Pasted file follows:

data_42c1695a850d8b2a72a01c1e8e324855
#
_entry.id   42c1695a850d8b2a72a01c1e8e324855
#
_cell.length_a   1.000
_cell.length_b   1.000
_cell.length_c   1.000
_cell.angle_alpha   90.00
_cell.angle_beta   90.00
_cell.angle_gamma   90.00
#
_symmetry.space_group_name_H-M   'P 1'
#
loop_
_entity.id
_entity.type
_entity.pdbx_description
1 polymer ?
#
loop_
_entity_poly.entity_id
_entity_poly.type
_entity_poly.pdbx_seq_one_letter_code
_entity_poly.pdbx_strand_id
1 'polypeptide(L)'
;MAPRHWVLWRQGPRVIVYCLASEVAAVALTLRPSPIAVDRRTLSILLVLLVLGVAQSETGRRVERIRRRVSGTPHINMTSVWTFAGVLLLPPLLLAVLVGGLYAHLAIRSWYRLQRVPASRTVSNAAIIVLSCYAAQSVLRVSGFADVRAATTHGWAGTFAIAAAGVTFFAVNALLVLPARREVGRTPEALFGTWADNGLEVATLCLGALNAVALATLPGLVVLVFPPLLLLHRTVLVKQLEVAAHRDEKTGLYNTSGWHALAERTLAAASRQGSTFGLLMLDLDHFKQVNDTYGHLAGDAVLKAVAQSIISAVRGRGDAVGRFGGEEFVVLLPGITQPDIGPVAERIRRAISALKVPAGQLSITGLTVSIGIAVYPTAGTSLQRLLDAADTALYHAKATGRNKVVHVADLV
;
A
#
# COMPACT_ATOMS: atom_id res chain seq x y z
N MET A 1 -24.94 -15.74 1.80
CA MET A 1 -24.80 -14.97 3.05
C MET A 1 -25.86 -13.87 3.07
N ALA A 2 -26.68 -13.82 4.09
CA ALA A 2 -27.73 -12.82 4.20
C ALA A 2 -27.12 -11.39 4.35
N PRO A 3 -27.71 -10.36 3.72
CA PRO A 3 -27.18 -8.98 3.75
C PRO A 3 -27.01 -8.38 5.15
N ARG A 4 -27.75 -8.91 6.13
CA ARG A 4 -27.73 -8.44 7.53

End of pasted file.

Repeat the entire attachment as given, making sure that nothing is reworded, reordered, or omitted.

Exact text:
data_42c1695a850d8b2a72a01c1e8e324855
#
_entry.id   42c1695a850d8b2a72a01c1e8e324855
#
_cell.length_a   1.000
_cell.length_b   1.000
_cell.length_c   1.000
_cell.angle_alpha   90.00
_cell.angle_beta   90.00
_cell.angle_gamma   90.00
#
_symmetry.space_group_name_H-M   'P 1'
#
loop_
_entity.id
_entity.type
_entity.pdbx_description
1 polymer ?
#
loop_
_entity_poly.entity_id
_entity_poly.type
_entity_poly.pdbx_seq_one_letter_code
_entity_poly.pdbx_strand_id
1 'polypeptide(L)'
;MAPRHWVLWRQGPRVIVYCLASEVAAVALTLRPSPIAVDRRTLSILLVLLVLGVAQSETGRRVERIRRRVSGTPHINMTSVWTFAGVLLLPPLLLAVLVGGLYAHLAIRSWYRLQRVPASRTVSNAAIIVLSCYAAQSVLRVSGFADVRAATTHGWAGTFAIAAAGVTFFAVNALLVLPARREVGRTPEALFGTWADNGLEVATLCLGALNAVALATLPGLVVLVFPPLLLLHRTVLVKQLEVAAHRDEKTGLYNTSGWHALAERTLAAASRQGSTFGLLMLDLDHFKQVNDTYGHLAGDAVLKAVAQSIISAVRGRGDAVGRFGGEEFVVLLPGITQPDIGPVAERIRRAISALKVPAGQLSITGLTVSIGIAVYPTAGTSLQRLLDAADTALYHAKATGRNKVVHVADLV
;
A
#
# COMPACT_ATOMS: atom_id res chain seq x y z
N MET A 1 -24.94 -15.74 1.80
CA MET A 1 -24.80 -14.97 3.05
C MET A 1 -25.86 -13.87 3.07
N ALA A 2 -26.68 -13.82 4.09
CA ALA A 2 -27.73 -12.82 4.20
C ALA A 2 -27.12 -11.39 4.35
N PRO A 3 -27.71 -10.36 3.72
CA PRO A 3 -27.18 -8.98 3.75
C PRO A 3 -27.01 -8.38 5.15
N ARG A 4 -27.75 -8.91 6.13
CA ARG A 4 -27.73 -8.44 7.53